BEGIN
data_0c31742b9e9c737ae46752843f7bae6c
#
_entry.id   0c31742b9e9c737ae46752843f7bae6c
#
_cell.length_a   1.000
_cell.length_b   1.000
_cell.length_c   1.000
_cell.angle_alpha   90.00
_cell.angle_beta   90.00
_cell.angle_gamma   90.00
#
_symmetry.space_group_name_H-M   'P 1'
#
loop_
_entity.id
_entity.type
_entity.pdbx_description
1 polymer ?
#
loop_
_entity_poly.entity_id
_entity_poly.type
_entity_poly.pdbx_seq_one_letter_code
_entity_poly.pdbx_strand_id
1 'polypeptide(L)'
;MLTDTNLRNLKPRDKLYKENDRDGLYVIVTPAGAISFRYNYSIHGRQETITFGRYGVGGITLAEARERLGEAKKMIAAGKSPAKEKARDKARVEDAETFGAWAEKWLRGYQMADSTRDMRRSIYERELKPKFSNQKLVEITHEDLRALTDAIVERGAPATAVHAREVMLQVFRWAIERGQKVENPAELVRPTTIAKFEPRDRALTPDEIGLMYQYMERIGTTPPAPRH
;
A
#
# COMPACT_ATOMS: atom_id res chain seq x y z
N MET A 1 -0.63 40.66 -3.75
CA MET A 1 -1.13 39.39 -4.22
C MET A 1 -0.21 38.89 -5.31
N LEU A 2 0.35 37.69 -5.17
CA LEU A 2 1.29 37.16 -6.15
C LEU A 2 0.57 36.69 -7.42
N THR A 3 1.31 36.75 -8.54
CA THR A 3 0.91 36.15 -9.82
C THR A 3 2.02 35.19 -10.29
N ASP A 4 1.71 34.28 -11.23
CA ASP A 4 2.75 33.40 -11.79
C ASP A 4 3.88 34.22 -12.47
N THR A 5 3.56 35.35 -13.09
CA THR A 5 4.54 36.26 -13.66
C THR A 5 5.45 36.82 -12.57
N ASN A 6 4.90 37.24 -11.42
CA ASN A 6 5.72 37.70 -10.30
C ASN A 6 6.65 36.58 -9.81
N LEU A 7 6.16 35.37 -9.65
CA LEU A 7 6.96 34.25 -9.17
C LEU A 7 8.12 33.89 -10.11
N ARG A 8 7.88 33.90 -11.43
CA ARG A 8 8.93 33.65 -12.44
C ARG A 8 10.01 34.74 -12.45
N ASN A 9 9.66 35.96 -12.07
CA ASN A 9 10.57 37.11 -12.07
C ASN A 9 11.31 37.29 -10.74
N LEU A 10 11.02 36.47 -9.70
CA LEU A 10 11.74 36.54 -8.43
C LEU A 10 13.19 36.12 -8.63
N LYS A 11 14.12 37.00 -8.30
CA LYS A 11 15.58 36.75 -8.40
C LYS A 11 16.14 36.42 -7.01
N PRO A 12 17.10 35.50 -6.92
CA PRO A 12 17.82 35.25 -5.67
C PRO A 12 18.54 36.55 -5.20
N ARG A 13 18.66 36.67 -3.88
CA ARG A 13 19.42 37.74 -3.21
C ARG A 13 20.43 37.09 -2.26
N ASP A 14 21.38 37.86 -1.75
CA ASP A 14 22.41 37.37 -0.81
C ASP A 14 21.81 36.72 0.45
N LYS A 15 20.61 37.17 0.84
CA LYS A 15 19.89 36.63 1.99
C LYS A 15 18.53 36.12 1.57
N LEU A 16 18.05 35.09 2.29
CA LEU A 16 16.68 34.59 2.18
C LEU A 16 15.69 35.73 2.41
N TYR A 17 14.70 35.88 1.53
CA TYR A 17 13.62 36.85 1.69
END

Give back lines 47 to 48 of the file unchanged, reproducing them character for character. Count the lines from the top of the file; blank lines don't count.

CA ASN A 6 5.72 37.70 -10.30
C ASN A 6 6.65 36.58 -9.81